Kathi Kamen Goldmark and Sam Barry—also known as the Author Enablers—will blog about writing and publishing on The Book Case once a month.

To be a writer, one must be someone who loves words. This doesn’t mean writers are required to get degrees in philology or etymology or be grammarians (though a little knowledge of all these fields helps); rather, it is the interest in and attention to words and sentences, to how we communicate by these means, that sets writers apart from, say, train engineers. (Though Sam knew a train engineer who loved writing—a preacher who had lost his vocation—but that is another story.)

But how do we keep our own writing fresh? The primary way, of course, is to read; writers must be readers. But sometimes we need other stimulation besides reading our favorite novels or histories or comic books. Sometimes we need the help of an accessible, brilliant teacher to make us think anew about words and writing.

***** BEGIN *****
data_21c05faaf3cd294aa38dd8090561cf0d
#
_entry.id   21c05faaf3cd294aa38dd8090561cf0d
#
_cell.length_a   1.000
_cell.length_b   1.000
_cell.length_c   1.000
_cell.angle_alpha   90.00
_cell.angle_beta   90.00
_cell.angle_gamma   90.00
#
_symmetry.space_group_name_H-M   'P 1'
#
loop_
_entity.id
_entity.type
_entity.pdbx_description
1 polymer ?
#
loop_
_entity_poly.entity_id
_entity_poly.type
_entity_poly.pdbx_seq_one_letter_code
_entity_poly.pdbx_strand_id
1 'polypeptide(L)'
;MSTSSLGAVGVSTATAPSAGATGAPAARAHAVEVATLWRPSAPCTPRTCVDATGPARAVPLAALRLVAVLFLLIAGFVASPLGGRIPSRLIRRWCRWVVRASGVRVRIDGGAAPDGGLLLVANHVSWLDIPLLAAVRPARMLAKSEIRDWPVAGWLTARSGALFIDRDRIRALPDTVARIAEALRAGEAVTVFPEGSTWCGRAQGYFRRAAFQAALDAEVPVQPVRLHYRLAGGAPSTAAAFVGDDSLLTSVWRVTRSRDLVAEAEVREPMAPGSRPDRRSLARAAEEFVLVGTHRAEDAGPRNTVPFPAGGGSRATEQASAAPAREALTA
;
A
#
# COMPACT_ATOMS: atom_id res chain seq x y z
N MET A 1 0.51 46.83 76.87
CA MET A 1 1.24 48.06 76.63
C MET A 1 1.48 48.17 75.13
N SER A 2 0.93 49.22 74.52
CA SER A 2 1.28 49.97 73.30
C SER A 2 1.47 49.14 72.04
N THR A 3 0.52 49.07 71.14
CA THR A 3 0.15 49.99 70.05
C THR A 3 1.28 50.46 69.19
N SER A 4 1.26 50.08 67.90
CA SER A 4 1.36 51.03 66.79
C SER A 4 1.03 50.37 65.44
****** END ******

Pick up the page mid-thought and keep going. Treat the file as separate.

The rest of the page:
Word Catcher by Phil Cousineau offers just such an opportunity. This pocket-sized, accessible book is packed with information about strange words you’ve probably never encountered; words you though you understood but that turn out to have a wild, interesting background; and just plain fun words. For instance, kinephentom is the term for that “weird phenomenon of the wheels of a bike appearing to spin backwards.” Who knew the lowly pretzel was originally designed to resemble the folded arms of a praying monk? And what about “flizzen,” which sounds like it was invented by J. K Rowling and means “to laugh with every muscle in the face”?

Word Catcher is a book to keep beside your dictionary or bedside to keep your writer’s mind growing, thinking, and laughing.

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